work individually on their own personal vices, striving to lean on God in times of need. Instead of reaching for their earthly vice, Christians seek constant prayer to help them remain untempted. “Sometimes people think that they can just give up anything, but in this time you are suppose to give up something that truly hinders your relationship with God,” Dooley said. “You want to be challenged in your faith.” Alongside turning away from earthly possessions, Christians seek God more than ever during this 40-day season. Many find themselves yearning more for times of prayer, seeking Bible studies or making commitments to attend church more than they typically would. Houston junior Paige Thumann said she is giving up fast food and soda, which can be big vices for college students. She is also going to read her devotional, “Jesus Calling”, daily and she wants

Dane Chronister | City Editor

ASH WEDNESDAY University Chaplain and dean of student life Burt Burleson speaks at an Ash Wednesday service.

to run 80 miles throughout the Lenten season. “Setting this goal of running is needed for me, because it gives me time to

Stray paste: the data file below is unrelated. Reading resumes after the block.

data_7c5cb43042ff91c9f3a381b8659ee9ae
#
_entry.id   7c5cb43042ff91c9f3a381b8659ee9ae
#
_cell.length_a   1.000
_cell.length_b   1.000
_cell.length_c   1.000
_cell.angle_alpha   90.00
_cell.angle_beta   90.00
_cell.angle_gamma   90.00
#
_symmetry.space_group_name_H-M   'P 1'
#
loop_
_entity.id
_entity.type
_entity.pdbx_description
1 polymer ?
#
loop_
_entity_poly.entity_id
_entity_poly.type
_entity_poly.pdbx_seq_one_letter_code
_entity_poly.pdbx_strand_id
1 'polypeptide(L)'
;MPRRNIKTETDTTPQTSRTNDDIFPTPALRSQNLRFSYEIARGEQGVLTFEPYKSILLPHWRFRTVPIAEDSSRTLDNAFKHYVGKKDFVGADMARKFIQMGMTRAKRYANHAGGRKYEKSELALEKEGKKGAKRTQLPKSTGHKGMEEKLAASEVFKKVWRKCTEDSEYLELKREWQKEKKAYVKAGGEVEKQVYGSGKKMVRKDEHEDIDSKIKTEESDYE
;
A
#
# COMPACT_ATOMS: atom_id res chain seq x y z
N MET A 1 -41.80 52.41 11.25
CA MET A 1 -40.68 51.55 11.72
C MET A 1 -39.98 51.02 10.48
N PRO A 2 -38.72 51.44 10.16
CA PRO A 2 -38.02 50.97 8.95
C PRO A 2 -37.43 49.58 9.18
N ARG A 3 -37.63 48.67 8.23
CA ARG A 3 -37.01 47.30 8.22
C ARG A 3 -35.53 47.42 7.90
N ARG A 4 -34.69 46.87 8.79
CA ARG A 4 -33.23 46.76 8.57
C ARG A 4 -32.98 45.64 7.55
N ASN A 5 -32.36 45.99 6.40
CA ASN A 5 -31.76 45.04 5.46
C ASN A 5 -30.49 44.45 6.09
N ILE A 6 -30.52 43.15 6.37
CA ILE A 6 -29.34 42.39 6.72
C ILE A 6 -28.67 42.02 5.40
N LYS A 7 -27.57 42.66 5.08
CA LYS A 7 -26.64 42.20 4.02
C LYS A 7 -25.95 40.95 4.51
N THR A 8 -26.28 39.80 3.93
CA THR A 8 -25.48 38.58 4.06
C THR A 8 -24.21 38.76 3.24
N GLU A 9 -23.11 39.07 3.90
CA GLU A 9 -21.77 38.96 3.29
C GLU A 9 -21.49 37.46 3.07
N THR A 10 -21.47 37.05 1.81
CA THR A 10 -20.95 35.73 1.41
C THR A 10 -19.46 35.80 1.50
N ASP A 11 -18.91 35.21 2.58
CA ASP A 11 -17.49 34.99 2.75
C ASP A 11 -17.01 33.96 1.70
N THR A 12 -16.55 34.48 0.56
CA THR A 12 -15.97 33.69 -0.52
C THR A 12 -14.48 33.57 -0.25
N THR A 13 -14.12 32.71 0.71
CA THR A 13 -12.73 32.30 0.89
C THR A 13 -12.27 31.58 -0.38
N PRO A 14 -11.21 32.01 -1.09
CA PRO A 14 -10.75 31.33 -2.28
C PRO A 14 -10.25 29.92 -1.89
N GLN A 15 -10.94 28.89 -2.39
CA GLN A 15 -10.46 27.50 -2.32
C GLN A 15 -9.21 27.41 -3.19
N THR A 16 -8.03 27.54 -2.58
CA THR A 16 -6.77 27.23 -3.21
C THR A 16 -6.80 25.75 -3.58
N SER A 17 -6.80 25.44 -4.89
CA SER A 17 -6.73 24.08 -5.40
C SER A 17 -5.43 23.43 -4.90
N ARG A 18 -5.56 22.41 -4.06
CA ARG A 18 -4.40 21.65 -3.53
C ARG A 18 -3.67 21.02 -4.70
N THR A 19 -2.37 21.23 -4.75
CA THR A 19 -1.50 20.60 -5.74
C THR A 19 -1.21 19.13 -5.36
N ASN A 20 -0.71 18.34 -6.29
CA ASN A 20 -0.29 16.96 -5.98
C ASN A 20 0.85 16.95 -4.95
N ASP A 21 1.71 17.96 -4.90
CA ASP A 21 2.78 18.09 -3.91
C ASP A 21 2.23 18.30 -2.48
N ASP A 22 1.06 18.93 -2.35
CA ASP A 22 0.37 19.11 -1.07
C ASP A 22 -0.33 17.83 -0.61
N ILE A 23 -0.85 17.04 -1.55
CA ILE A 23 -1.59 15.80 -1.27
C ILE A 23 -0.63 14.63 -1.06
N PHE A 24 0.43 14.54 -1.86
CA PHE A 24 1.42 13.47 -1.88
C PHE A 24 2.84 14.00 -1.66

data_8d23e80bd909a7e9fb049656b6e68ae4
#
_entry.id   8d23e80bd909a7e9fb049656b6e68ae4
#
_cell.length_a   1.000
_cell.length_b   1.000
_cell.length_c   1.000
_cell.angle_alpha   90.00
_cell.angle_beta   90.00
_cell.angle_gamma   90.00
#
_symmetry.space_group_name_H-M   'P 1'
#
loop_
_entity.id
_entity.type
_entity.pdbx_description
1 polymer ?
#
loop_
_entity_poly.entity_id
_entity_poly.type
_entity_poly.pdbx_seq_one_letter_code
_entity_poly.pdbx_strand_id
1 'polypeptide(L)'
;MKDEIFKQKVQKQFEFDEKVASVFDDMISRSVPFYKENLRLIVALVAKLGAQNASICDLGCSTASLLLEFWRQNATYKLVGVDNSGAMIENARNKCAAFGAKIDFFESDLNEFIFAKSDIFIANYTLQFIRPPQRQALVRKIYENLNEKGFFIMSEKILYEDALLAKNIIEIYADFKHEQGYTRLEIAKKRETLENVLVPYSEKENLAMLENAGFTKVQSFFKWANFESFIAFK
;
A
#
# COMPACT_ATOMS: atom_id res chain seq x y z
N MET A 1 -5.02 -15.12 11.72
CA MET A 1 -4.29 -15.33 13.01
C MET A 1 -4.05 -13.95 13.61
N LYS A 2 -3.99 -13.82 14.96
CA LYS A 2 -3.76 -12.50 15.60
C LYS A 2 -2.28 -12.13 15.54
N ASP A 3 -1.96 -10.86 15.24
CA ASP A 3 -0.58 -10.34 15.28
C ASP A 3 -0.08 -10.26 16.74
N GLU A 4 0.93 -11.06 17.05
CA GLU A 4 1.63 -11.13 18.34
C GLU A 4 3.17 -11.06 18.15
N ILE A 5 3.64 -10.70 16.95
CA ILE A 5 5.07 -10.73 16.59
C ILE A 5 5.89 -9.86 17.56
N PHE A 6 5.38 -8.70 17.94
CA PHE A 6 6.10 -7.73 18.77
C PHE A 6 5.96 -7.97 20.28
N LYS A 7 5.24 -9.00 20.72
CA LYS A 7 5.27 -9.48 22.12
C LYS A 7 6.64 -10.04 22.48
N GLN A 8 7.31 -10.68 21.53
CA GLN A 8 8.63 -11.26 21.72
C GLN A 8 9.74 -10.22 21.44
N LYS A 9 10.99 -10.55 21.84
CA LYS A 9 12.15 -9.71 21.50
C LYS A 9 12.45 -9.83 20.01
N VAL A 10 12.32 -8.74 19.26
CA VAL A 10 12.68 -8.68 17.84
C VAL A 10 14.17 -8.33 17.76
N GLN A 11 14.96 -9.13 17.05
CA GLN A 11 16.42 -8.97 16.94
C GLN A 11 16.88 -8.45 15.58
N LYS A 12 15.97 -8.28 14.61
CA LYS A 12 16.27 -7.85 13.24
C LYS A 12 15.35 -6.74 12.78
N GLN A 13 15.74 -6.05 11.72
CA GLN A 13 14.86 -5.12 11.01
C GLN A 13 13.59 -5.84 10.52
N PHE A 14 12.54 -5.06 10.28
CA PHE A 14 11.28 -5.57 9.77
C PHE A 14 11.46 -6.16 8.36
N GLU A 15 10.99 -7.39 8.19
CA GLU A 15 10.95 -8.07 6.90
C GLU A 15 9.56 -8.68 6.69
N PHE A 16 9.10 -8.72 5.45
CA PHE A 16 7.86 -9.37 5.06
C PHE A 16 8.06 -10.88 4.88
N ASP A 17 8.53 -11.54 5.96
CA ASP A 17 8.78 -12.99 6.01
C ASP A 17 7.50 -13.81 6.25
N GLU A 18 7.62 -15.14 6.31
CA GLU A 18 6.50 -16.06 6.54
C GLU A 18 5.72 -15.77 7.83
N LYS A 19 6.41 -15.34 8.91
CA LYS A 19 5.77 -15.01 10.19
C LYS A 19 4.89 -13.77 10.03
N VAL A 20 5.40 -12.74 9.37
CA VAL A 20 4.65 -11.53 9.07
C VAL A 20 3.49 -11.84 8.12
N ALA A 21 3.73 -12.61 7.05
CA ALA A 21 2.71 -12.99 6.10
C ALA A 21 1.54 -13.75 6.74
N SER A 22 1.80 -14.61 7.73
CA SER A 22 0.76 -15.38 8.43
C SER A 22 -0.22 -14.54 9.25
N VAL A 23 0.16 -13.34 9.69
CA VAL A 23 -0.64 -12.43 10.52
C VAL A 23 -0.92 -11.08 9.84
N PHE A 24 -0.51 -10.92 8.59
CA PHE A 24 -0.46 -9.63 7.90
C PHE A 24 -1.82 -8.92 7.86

reflect and be more focused,” Thumann said. “It helps me get out of my head and my daily routine and focus on my faith more.”

“No matter what sect of Christianity you fall under, we can all make sacrifices for the better,” Dooley said.

>>WHAT’S INSIDE opinion

Film depicts unrest in Ukraine ERIC VINING Reporter

Editorial: The format of presidential debates needs a serious change. pg. 2

sports Winning Double: Men and women’s basketball win against Kansas State and TCU at Wednesday games. pg. 6

Vol.116 No. 67

More than 40 students gathered Wednesday evening at the Draper Academic Building for a screening of ‘Rejection: The Fight For Ukraine’. The screening, sponsored by Baylor’s department of political science, delves into the complex crisis in Eastern Ukraine in the aftermath of the Euromaiden Revolution in Kiev, Ukraine and the annexation of Crimea by Russia. The film itself used testimonies of journalists, activists and eyewitness footage in order to bring some clarity to the complex story of the rise of pro-Russian unrest in Ukraine’s eastern oblasts

Richard Hirst | Photo Editor

UKRAINE Documentary author Maria Tomak answers from Baylor students about the film “Rejection: The Fight for Ukraine.”

in early 2014. The film focused primarily on the events surrounding the methods pro-Russian activists, patriotic locals, protesters and